1. Yes, awareness is definitely raised, but was the overall risk increased?  That is, by spreading these videos, tools, etc. and raising that awareness, was the overall risk to Microsoft’s customer’s and their customers increased?  Think about it this way:  imagine we quantify the danger level of the Internet from 0 to 100, where 0 is “safe, not dangerous” and 100 is “very dangerous”.  By releasing these automated tools and videos so that now anyone can start hacking into un-patched ASP.NET Web applications, is that danger level needle now leaning more towards 0 (safe) or 100 (very dangerous)?
  2. These individuals and teams obviously have the technical skills and deep expertise to put together automated tools and steps to exploit this vulnerability.  Very few people have this ability and I’d even go as far and say they are truly gifted.  Imagine the amazing things they could do if they spent that same neural energy creating automated tools and steps to prevent vulnerabilities instead of exploiting them?  As a business owner, I just see an amazing talent pool going to waste.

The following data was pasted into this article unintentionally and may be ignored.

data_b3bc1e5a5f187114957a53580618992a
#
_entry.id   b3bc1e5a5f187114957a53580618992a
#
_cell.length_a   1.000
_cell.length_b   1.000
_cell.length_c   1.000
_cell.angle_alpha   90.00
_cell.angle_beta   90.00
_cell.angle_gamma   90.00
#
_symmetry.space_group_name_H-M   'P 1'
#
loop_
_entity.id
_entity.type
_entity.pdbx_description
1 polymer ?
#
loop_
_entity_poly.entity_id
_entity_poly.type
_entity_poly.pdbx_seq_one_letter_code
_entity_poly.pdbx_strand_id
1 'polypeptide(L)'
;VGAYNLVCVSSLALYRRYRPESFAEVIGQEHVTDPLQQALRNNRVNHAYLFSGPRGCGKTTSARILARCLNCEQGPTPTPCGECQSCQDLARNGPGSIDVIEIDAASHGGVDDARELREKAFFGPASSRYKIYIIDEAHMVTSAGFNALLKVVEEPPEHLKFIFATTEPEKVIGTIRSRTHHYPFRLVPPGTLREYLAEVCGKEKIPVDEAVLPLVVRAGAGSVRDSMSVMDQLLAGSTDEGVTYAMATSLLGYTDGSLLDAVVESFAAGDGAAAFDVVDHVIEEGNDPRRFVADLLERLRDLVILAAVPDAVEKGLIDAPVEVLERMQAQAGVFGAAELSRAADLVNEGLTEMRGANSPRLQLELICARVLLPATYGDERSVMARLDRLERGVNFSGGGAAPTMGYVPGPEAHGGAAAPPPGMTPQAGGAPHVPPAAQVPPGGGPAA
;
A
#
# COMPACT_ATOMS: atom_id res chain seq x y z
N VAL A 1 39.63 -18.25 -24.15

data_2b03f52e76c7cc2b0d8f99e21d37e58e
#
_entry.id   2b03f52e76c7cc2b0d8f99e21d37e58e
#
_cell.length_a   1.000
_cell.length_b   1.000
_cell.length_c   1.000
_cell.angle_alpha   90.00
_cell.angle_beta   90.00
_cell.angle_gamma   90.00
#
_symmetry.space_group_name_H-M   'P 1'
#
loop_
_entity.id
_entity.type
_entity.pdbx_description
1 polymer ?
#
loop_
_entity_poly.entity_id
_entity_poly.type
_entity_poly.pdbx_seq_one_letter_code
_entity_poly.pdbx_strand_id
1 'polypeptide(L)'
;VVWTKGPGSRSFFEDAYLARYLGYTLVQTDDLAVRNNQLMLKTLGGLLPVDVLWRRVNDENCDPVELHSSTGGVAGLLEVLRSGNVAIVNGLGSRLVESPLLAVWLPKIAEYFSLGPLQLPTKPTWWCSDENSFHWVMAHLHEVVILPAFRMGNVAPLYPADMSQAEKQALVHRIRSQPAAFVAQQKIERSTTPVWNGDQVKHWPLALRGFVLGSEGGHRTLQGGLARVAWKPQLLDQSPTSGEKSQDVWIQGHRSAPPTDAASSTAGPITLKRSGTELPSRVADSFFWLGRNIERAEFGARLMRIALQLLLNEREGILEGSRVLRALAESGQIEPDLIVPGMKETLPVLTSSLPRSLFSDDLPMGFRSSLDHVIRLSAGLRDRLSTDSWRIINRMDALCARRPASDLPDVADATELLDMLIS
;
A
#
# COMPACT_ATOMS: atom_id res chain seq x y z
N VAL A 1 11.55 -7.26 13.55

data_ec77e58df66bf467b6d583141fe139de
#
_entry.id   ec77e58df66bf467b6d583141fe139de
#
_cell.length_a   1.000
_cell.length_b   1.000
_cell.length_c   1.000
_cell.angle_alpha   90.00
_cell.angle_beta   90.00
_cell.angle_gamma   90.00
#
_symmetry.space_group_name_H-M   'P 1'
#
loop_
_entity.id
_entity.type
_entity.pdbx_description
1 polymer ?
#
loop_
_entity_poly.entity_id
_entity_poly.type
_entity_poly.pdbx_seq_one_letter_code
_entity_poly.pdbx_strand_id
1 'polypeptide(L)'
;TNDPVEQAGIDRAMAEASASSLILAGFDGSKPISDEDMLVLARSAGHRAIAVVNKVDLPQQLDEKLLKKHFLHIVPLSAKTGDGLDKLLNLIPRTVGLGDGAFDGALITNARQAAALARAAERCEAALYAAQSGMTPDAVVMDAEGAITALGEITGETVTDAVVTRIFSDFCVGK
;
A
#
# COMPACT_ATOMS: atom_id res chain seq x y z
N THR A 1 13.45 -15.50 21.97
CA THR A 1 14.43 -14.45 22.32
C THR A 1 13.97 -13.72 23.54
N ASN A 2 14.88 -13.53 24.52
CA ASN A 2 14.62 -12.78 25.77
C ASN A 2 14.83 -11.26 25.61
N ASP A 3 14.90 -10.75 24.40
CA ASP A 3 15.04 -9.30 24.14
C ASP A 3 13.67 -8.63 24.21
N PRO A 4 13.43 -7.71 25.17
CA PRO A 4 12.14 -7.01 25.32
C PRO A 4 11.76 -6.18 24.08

Anyhow, if you are running an ASP.NET Web application it might be worthwhile to take a look at the MS10-070 patch if you haven’t already.  Have a great weekend everyone.


LOCKBOX, the easiest to use and most secure file transfer service:

3 Top Ways to Lose Your Best Security People

National Public Radio (NPR) reported several weeks ago that the United States government was seeing a shortage of qualified ‘cyber (security) warriors’, that is professionals who are skilled enough to effectively protect the US digital infrastructure from cyber attacks.

The original article lives here:

The article glanced at the general problem and what the US government was doing to recruit professionals in the future.  It might have been the brevity of the article, but I hope the US government has also incorporated into its overall strategy how to acquire and retain those good security people, since retention seems to be one of the roots of the problem. In my experience as a security manager, retaining people is somewhat of an individualized art. Some people want more money, some people want more responsibility, some want less, promotions, etc  — it just depends on the individual.  There is however a science side and I’ve found that there are some universal mistakes you can make to almost guarantee a loss of your best security people, and my top three are: